After a slight delay, in July last year the Northabout’s first expedition under the Unu Mondo crew took it to South Greenland, a first journey that Tobias called “a complete success,” leading them to carry on their journey this year as part of a five year project called ‘Arctic Bridge.’
The project will see the team visit a number of Arctic areas to gather their research, before culminating in a complete circumnavigation of the Arctic in 2024 and 2025 - throughout, they’ll be updating people on their findings through their Instagram and Facebook pages.
“This summer we’ll be heading to Iceland which is a very particular country obviously - talking with glaciologists, volcanologists, and we’ll be working with marine biologists on whales and how they might be impacted by the construction of a new port,” Tobias said of this summer's journey.
Indeed, this research and educational aspect is integral to the whole expedition - the crew have now moved on from Jersey to Southampton, where they will be spending time with collaborators, the British Antarctic Survey, to plan for the next few years of expeditions.
They will also be making a trip to Falmouth to visit Waterhaul, a startup centred around recycling fishing nets into plastic sunglasses.
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In between expeditions and research as well, the team have been visiting to schools to educate students on the impact of climate change - they have already spoken to approximately 7,000 French students, and once they had finished their 11 day isolation in Jersey, they spoke to schools including Haute Valle, Beaulieu and Les Quennevais.
Assistant Environment Minister Gregory Guida also paid them a visit this week, to discuss some of the island’s efforts to tackle climate change.
On some of the advice they have been giving the islanders, Sophie highlighted the “small actions that they can do in their home, in their schools, with their parents” such as recycling, asking themselves whether they really need buy something, and cutting down on meat.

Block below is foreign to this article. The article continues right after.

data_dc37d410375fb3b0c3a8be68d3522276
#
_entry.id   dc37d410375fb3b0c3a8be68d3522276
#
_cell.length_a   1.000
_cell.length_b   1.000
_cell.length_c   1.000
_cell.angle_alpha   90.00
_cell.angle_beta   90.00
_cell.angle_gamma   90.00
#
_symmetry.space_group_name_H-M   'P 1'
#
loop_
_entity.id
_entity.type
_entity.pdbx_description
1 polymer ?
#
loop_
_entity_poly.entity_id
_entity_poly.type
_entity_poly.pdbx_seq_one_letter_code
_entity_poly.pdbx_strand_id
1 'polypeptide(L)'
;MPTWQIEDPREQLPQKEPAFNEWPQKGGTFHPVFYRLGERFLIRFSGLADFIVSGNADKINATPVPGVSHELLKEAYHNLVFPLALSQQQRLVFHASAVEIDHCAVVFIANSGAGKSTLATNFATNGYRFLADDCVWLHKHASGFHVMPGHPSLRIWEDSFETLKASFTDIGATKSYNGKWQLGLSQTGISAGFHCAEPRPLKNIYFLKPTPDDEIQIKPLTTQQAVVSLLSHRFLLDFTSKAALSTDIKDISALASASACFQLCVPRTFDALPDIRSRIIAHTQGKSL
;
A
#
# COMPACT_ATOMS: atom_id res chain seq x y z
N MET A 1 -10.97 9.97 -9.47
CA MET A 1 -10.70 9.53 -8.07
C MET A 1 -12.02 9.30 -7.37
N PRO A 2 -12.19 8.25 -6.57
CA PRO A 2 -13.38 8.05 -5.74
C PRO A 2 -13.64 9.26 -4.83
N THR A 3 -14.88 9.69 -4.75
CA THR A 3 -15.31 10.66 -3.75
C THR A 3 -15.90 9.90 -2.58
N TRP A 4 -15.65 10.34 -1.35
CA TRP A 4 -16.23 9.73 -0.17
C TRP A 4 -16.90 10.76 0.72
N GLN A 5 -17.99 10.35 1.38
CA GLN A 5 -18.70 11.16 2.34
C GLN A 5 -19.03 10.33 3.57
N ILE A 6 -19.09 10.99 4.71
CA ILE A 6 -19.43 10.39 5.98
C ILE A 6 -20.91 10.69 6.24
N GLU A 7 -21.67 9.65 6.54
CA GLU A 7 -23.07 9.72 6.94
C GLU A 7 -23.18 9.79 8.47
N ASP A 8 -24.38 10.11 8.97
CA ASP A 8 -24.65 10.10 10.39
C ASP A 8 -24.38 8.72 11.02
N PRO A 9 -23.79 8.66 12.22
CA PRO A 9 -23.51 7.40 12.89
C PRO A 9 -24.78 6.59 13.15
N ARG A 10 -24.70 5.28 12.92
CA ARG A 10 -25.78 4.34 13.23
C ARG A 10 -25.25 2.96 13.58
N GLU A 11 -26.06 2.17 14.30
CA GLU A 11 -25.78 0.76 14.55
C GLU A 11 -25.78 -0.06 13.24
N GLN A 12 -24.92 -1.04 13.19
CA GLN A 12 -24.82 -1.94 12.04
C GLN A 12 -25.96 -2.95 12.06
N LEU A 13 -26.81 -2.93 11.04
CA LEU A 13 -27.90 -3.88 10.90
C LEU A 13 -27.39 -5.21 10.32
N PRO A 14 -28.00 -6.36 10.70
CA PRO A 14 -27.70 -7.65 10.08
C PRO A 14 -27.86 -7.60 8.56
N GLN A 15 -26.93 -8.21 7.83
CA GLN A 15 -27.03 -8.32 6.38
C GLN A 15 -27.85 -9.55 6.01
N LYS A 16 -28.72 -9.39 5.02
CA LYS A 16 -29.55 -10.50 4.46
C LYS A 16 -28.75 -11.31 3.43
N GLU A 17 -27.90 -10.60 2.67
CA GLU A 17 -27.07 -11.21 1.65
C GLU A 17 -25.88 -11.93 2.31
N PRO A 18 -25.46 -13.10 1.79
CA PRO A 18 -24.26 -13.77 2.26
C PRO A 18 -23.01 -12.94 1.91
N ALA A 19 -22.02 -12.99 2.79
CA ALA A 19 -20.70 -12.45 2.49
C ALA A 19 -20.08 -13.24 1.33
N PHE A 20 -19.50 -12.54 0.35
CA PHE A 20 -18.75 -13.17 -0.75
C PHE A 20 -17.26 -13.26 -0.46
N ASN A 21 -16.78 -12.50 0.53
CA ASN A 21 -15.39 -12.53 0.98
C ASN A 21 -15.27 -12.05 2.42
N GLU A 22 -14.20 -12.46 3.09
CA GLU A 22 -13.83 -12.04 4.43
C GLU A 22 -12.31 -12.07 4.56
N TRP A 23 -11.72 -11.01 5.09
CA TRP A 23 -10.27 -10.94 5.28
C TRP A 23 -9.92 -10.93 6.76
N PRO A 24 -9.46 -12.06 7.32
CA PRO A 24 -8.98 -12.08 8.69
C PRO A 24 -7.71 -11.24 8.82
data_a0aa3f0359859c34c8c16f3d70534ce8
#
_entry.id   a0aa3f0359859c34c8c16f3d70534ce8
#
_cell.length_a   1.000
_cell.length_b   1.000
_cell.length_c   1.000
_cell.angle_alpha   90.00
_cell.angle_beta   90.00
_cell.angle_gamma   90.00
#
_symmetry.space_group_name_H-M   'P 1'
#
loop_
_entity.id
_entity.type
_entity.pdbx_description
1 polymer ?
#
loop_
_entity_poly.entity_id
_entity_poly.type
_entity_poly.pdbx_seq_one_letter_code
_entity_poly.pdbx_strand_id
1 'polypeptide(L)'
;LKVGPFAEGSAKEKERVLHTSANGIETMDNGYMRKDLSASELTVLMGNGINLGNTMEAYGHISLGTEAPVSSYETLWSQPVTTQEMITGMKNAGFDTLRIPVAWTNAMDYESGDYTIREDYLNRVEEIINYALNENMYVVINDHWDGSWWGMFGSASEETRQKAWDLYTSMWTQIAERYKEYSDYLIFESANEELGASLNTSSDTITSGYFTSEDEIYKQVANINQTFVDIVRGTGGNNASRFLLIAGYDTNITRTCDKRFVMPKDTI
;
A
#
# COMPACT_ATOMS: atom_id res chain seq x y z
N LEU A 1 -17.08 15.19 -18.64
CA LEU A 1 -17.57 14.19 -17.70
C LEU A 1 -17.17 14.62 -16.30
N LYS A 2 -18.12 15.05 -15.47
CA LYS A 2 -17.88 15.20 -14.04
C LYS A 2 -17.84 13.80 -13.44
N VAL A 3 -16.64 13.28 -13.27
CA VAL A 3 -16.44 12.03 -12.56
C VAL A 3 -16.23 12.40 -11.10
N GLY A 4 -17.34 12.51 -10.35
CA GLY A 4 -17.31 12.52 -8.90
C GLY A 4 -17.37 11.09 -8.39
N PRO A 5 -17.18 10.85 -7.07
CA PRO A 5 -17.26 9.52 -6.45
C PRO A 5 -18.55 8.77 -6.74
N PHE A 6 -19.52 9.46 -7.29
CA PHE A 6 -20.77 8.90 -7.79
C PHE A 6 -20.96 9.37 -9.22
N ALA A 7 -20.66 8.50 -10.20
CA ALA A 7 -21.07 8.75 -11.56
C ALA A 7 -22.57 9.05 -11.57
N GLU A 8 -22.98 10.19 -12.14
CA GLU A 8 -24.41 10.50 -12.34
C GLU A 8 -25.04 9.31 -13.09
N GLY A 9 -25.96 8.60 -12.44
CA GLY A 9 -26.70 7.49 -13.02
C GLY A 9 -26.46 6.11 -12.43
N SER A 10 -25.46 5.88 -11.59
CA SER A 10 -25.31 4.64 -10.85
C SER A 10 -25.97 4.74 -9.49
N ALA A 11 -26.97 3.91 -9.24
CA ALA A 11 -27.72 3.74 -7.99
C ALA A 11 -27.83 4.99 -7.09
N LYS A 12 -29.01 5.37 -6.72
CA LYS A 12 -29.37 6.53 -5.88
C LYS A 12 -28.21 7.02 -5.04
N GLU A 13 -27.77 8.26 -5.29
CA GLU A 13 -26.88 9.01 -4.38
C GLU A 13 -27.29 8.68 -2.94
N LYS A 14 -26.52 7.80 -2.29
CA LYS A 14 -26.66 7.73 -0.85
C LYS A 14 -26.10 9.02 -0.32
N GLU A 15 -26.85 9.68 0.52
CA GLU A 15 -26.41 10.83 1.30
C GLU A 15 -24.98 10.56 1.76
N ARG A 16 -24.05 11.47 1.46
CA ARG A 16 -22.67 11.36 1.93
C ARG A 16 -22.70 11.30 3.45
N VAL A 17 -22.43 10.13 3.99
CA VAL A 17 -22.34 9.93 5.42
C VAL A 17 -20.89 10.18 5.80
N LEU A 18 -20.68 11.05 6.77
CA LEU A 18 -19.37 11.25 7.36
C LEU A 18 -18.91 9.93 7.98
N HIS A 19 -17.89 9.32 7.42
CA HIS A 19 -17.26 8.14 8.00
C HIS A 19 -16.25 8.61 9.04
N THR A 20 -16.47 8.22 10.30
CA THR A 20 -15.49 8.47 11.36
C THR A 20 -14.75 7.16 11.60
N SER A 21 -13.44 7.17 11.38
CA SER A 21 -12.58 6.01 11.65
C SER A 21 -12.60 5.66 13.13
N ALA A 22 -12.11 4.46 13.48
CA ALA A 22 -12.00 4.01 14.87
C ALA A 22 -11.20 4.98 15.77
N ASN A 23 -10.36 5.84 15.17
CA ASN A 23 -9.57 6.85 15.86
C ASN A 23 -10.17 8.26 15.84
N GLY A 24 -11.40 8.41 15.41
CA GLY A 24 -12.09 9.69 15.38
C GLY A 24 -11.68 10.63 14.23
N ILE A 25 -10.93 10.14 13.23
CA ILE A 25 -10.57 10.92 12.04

Tobias similarly encouraged cutting down on meat, encouraging schools to do more vegetarian meals.
However, he added that even just awareness or moderation helps: “It’s not about never taking a plane or never eating meat any more, but at least knowing what impact it has to buy avocados that are imported from thousands of miles away by plane or ships or trucks.”
“To buy Jersey produce instead of bringing it all in, it’s a massive impact - if everybody did that on the island, it’s good for the economy, it’s good for the planet.”
Pictured: The expedition has already completed a research trip to Greenland last year. (Photography: Julian Fumard)
He also praised the recent findings of Jersey’s Citizen’s Assembly, saying that they had “probably came up with the best possible proposals - all Jersey has to do is follow that, and I’m sure it would be a great start.”
With many adventures ahead, Tobias reflected on what he’s most looking forward to this time round.
“One of the best things about what doing what we do is just learning,” he said.
“I knew absolutely nothing about the Polar regions just like most people two years ago - so one of the best things about doing what we do is meeting the scientists, just learning so much about glaciology, about the oceans… just learning and meeting the people that know all about these things, it’s incredible.”